First and foremost? Recognise that you’re in an entirely different space, & don’t compare your growth to that of those within the online retail sector.
It is a *completely* different space, i.e not even comparable.
What you want in service-based land is engagement / conversion on CTA’s (calls to action) over thousands of followers. The thousands of followers, particularly in service-based provider land? Just an unimportant vanity metric, and not necessarily one that’s going to have all of those thousands of people booking in to get their tax done with your local accounting practice / their teeth whitened at your dental clinic / their air-conditioning unit serviced with you pre-Summer.
It’s the smaller pool of *engaged* people who are following you who will do all of that [if you have your content marketing down pat, of course].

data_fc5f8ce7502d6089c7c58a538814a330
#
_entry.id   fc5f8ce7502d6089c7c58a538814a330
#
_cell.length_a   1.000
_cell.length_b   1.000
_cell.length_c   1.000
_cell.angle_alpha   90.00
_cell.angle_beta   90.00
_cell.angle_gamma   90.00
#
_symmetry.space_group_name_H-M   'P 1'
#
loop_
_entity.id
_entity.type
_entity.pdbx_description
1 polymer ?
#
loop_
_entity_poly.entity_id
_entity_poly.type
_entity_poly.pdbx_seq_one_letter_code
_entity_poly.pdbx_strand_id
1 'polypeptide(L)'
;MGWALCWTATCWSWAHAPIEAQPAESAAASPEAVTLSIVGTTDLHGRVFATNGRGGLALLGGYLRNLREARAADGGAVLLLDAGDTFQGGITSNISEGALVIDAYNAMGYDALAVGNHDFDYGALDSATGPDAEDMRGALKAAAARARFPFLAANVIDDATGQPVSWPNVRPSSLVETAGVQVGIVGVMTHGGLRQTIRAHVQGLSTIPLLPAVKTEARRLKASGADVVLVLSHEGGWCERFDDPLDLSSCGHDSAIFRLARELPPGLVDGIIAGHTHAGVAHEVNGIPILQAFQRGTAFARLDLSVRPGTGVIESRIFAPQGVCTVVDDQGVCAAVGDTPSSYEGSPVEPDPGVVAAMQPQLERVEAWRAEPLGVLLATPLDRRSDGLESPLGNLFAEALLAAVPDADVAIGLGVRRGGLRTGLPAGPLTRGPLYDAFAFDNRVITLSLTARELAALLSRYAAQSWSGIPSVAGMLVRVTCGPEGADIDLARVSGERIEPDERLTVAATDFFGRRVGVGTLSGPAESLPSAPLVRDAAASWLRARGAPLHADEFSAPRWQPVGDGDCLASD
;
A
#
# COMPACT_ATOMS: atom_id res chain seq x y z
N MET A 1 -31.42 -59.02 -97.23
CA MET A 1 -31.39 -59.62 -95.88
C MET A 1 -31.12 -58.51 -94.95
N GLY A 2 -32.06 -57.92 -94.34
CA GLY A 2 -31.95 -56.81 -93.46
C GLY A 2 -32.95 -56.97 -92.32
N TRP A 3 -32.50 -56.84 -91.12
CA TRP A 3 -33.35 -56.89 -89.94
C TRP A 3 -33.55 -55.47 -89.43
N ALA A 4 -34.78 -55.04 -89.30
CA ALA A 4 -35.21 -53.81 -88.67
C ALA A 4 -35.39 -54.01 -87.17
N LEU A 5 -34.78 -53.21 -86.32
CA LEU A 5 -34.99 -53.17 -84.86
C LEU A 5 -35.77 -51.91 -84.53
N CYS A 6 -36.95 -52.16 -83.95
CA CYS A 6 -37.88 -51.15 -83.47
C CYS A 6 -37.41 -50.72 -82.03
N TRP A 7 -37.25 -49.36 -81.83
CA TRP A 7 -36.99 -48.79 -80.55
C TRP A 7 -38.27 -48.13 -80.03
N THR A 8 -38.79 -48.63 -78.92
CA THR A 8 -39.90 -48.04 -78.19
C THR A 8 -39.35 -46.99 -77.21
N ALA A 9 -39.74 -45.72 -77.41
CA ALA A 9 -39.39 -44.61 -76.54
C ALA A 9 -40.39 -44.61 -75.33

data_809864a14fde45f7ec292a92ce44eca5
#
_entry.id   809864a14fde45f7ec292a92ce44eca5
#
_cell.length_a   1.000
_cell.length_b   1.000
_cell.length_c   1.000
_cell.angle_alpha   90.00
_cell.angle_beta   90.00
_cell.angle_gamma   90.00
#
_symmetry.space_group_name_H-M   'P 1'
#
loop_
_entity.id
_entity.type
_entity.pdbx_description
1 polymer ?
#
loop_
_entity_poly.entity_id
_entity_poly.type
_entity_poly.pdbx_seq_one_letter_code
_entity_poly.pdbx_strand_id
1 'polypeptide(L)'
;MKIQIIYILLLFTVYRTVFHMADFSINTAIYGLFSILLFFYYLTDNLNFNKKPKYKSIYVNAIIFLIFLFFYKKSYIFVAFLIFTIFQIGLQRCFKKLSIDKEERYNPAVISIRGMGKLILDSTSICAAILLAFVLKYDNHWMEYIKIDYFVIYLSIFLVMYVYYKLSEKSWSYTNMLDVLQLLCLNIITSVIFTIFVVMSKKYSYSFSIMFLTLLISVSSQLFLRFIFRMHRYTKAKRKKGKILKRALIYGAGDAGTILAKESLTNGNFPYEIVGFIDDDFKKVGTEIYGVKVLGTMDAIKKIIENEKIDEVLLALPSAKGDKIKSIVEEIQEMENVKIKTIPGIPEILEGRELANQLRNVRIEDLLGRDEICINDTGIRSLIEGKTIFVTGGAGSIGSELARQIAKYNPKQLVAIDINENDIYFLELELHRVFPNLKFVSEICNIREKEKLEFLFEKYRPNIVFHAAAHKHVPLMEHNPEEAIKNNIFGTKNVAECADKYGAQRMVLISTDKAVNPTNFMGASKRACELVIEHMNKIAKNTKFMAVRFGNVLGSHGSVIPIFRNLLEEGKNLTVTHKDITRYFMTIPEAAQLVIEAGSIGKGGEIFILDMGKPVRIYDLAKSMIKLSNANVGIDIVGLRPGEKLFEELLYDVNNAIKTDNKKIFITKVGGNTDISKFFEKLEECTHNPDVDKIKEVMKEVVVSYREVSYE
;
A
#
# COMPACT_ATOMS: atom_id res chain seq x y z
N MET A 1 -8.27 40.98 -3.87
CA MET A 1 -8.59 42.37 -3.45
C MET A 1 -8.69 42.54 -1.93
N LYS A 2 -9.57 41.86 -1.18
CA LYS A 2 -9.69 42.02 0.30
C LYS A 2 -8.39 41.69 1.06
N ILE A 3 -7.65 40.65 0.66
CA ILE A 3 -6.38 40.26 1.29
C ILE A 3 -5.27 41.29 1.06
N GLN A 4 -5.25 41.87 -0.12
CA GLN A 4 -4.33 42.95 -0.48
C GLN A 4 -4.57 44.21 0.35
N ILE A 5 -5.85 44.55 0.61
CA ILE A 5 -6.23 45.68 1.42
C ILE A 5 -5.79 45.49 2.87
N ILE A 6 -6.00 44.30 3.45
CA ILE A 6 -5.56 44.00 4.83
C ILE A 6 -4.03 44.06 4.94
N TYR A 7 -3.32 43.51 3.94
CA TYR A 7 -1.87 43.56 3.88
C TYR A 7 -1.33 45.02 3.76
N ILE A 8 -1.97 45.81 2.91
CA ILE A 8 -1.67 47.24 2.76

Take inspiration from service-based providers in *different* spaces doing a stellar job of presenting themselves online, when what they have to present isn’t all that visually compelling, e.g one of our social media strategists’ runs the social activity for @banyuledental, which makes you think of fillings, and cavities, and all o’ the non-sexy stuff, ha!
She uses photos of Mr. Potato Head teeth to talk about booking in for a spot clean, or vintage imagery of people laughing and talking about the history of dental care [i.e how bad it was, versus where we’re at now with dental services in Australia, for example].
The Banyule Dental Instagram feed.
Be creative with your visuals. Resort to digital storytelling. Use your words. Pitch yourself as being the expert in *your* field, … because you are. Use educational posts to endear people to your brand / your services, so that they will *trust* you.
Believe us, … service-based providers can *still* be fun. After all, we’re just a “boring” ol’ marketing agency, but we’re having a BALL with our content marketing, & the response to our content has been fantastic!
The Digital Picnic’s social content is a WHOLE lot of fun.